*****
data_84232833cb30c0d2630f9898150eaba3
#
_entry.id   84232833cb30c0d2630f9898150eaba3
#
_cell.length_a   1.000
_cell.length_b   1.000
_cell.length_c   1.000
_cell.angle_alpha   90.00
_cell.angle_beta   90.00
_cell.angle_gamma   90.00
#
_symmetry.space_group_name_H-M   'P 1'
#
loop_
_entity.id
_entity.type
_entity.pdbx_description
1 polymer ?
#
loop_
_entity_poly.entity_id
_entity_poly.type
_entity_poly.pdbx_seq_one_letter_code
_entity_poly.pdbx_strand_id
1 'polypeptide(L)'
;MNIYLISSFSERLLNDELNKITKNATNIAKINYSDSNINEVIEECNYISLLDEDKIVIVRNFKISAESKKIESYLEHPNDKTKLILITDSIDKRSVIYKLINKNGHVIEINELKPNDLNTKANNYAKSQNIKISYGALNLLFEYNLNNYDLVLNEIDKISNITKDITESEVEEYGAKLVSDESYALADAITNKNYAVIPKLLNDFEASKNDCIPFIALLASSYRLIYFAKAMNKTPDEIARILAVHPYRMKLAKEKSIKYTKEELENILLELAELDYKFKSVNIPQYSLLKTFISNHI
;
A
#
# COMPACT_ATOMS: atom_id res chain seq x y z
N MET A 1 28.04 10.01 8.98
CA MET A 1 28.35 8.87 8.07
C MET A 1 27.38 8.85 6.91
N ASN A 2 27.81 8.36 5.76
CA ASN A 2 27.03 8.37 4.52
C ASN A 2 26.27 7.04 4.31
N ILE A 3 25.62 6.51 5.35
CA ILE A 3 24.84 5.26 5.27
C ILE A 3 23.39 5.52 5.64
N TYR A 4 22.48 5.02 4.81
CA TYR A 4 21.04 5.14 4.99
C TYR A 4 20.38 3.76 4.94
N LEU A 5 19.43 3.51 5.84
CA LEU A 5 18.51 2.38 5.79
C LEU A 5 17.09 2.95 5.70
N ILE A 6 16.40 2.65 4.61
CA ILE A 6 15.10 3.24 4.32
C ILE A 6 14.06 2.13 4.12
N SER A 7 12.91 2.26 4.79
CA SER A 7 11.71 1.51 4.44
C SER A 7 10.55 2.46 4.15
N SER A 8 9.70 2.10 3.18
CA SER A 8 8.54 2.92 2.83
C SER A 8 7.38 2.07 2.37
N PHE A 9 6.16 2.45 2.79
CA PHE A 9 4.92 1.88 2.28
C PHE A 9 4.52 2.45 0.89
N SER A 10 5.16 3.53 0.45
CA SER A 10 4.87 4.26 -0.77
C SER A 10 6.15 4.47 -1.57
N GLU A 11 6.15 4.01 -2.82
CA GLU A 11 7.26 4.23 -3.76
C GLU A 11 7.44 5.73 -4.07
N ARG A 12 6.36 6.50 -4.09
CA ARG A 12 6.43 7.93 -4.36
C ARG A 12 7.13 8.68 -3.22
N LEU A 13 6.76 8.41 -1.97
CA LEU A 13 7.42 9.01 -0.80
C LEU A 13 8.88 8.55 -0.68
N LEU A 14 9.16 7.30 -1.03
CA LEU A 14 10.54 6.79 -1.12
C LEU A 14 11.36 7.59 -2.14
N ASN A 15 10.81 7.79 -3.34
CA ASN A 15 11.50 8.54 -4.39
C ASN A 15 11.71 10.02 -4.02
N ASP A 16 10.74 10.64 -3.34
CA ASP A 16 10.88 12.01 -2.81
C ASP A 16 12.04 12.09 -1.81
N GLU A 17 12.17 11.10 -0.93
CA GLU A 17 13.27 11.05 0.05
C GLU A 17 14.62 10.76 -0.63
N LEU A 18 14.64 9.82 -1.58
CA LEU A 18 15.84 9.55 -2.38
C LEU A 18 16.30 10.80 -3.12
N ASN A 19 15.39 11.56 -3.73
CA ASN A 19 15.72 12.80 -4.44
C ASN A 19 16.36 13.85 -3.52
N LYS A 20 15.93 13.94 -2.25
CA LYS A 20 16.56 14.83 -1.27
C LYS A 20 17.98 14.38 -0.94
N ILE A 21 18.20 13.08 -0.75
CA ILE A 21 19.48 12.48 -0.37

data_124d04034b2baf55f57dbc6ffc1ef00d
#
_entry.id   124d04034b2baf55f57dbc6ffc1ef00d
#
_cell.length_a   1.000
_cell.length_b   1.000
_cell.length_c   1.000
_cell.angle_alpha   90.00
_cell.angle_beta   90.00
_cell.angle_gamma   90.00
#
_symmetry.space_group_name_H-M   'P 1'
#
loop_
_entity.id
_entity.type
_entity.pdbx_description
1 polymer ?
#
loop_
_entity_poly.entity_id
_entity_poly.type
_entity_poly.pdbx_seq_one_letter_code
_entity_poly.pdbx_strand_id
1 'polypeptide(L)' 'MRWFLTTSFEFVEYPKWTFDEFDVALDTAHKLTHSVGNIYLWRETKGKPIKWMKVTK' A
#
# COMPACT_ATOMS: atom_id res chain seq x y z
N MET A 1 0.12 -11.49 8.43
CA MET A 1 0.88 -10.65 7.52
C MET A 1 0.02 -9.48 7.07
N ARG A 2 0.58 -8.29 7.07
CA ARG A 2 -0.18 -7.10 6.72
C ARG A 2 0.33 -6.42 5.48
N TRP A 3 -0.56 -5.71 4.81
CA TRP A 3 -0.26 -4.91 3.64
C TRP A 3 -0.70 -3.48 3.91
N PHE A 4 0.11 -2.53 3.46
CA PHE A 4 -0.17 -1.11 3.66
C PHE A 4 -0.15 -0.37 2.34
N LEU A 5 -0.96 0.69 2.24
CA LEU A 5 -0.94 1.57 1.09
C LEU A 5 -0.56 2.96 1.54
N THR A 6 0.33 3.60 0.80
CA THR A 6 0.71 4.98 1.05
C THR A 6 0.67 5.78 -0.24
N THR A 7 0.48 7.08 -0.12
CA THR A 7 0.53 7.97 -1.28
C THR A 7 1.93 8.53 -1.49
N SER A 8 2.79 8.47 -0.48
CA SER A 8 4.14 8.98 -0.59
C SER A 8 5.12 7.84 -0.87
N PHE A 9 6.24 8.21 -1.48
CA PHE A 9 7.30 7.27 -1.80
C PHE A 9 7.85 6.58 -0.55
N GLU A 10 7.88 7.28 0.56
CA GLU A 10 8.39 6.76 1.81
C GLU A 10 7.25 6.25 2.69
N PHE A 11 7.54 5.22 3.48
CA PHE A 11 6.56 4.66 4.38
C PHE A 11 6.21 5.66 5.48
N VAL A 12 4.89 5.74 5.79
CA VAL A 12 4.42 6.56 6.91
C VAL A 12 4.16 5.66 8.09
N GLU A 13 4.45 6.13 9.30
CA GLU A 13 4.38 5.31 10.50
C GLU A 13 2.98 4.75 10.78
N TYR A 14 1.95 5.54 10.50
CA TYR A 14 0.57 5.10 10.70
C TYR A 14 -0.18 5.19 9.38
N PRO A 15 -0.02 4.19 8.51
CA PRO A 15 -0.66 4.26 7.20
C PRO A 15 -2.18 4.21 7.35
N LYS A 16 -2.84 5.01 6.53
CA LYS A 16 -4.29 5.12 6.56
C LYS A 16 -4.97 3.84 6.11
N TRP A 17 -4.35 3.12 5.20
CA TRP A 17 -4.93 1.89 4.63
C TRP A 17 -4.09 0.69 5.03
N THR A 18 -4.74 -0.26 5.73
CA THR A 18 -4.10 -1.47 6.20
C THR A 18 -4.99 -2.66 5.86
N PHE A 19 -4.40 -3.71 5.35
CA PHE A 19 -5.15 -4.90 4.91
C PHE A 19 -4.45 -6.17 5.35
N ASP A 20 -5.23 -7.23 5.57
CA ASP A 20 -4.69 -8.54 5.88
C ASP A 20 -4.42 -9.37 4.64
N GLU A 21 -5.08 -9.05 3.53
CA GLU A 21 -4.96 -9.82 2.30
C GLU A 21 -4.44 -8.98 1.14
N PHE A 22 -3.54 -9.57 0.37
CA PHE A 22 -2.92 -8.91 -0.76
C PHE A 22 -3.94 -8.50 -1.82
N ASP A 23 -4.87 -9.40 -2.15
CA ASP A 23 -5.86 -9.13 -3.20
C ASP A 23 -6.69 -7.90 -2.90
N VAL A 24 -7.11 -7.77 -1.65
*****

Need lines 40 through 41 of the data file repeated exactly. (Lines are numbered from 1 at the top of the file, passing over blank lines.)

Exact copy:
N TYR A 4 22.48 5.02 4.81
CA TYR A 4 21.04 5.14 4.99